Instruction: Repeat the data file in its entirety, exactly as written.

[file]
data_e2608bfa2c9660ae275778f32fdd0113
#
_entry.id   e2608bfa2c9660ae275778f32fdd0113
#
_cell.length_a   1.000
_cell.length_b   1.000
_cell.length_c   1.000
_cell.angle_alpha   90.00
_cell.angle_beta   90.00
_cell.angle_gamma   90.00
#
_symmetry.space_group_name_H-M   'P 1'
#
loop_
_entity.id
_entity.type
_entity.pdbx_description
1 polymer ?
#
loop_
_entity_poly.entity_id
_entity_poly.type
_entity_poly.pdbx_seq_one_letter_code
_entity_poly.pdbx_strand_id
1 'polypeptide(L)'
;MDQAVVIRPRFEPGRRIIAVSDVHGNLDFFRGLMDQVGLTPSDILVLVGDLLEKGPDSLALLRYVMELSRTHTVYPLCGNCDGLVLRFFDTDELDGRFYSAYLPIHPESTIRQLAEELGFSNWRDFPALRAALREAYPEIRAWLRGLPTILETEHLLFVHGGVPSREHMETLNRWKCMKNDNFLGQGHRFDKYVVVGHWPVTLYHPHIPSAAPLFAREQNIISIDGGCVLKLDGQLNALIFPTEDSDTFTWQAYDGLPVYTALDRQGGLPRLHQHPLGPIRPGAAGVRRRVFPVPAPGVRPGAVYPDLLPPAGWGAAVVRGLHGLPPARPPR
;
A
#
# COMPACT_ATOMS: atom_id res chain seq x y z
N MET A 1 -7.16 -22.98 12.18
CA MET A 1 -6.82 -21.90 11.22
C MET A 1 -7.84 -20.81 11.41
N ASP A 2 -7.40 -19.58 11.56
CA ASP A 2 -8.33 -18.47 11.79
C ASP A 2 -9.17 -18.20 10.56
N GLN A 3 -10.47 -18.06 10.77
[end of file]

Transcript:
data_e2608bfa2c9660ae275778f32fdd0113
#
_entry.id   e2608bfa2c9660ae275778f32fdd0113
#
_cell.length_a   1.000
_cell.length_b   1.000
_cell.length_c   1.000
_cell.angle_alpha   90.00
_cell.angle_beta   90.00
_cell.angle_gamma   90.00
#
_symmetry.space_group_name_H-M   'P 1'
#
loop_
_entity.id
_entity.type
_entity.pdbx_description
1 polymer ?
#
loop_
_entity_poly.entity_id
_entity_poly.type
_entity_poly.pdbx_seq_one_letter_code
_entity_poly.pdbx_strand_id
1 'polypeptide(L)'
;MDQAVVIRPRFEPGRRIIAVSDVHGNLDFFRGLMDQVGLTPSDILVLVGDLLEKGPDSLALLRYVMELSRTHTVYPLCGNCDGLVLRFFDTDELDGRFYSAYLPIHPESTIRQLAEELGFSNWRDFPALRAALREAYPEIRAWLRGLPTILETEHLLFVHGGVPSREHMETLNRWKCMKNDNFLGQGHRFDKYVVVGHWPVTLYHPHIPSAAPLFAREQNIISIDGGCVLKLDGQLNALIFPTEDSDTFTWQAYDGLPVYTALDRQGGLPRLHQHPLGPIRPGAAGVRRRVFPVPAPGVRPGAVYPDLLPPAGWGAAVVRGLHGLPPARPPR
;
A
#
# COMPACT_ATOMS: atom_id res chain seq x y z
N MET A 1 -7.16 -22.98 12.18
CA MET A 1 -6.82 -21.90 11.22
C MET A 1 -7.84 -20.81 11.41
N ASP A 2 -7.40 -19.58 11.56
CA ASP A 2 -8.33 -18.47 11.79
C ASP A 2 -9.17 -18.20 10.56
N GLN A 3 -10.47 -18.06 10.77